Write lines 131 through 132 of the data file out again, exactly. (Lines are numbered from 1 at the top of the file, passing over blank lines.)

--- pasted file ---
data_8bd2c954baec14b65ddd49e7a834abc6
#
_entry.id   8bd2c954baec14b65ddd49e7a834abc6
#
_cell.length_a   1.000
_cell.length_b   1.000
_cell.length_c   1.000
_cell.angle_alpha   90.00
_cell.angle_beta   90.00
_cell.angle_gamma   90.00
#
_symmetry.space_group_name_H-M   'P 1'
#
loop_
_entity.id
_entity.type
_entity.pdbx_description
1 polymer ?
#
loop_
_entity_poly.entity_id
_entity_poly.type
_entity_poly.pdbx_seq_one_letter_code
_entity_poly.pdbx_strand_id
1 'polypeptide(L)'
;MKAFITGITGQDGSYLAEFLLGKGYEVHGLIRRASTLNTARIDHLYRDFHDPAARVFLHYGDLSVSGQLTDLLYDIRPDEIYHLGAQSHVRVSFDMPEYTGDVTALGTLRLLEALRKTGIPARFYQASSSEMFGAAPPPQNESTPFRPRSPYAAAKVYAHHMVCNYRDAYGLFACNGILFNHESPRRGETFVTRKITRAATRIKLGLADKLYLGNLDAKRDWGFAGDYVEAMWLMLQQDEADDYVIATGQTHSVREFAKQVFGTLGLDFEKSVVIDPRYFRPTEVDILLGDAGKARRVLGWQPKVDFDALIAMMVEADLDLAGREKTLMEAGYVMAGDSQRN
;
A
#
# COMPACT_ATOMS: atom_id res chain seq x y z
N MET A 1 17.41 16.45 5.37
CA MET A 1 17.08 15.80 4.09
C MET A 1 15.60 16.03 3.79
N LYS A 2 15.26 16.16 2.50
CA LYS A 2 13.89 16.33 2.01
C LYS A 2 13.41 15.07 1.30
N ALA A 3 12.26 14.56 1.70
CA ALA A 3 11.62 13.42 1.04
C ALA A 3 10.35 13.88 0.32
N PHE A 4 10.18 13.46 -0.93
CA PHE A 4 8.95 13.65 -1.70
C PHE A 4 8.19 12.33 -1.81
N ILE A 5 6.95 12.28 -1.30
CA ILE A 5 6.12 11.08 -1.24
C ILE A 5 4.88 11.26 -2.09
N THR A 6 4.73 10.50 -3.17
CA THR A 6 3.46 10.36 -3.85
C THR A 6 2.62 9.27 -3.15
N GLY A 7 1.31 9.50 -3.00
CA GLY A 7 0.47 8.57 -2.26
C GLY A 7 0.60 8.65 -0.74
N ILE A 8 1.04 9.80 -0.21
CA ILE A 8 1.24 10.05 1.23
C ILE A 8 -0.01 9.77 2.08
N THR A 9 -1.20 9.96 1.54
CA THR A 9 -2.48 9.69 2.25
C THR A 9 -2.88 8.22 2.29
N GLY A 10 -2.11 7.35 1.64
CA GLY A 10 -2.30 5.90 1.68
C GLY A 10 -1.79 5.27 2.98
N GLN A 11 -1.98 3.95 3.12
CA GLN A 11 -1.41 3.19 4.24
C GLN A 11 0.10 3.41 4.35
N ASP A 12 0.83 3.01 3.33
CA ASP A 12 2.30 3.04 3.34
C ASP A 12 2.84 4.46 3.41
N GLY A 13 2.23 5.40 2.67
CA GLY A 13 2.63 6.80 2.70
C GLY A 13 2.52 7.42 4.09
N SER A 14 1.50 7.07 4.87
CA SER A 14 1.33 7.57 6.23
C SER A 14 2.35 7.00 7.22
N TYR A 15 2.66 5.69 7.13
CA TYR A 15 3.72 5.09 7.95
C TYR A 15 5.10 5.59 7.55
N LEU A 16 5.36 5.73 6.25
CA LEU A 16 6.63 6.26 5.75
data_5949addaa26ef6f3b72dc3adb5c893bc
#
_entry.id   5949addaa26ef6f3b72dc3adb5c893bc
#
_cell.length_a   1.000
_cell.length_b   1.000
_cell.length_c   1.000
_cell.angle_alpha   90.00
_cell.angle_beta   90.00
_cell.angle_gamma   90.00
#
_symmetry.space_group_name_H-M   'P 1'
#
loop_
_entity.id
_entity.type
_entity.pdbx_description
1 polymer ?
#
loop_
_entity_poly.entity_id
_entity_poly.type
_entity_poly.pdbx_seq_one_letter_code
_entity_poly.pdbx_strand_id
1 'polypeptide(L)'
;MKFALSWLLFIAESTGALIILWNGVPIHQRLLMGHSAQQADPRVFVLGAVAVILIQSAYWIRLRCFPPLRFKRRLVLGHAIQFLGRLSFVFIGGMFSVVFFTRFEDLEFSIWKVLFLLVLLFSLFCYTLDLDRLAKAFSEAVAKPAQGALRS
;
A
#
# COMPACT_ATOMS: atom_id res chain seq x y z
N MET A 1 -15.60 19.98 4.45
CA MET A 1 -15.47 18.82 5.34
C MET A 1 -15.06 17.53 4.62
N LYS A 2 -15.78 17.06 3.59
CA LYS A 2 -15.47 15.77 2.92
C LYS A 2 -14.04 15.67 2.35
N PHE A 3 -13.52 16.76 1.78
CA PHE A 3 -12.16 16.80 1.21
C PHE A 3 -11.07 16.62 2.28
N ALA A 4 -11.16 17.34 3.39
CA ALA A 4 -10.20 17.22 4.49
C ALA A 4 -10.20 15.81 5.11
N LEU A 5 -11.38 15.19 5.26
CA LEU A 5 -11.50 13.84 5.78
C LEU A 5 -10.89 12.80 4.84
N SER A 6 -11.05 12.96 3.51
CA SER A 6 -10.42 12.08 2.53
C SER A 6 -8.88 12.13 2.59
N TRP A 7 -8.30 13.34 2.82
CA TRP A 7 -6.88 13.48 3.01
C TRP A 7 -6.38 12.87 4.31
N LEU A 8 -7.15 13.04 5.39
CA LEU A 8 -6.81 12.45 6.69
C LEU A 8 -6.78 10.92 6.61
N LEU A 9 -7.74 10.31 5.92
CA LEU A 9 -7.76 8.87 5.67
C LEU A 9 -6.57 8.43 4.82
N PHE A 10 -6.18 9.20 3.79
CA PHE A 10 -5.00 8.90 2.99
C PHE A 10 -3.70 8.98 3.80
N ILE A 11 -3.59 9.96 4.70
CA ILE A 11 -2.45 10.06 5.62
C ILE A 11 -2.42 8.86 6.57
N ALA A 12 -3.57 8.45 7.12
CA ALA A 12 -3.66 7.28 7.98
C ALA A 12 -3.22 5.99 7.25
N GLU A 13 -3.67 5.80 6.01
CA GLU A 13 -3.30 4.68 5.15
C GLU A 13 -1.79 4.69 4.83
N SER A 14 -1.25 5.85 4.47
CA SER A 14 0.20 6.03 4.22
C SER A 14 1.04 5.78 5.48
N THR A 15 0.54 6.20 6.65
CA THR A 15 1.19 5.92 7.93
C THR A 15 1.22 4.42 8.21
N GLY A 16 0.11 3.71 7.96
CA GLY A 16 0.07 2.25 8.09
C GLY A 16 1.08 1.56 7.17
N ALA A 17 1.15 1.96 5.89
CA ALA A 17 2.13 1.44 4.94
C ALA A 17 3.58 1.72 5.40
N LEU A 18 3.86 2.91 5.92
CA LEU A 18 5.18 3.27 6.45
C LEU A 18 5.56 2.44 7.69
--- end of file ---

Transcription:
C LEU A 8 -6.78 10.92 6.61
N LEU A 9 -7.74 10.31 5.92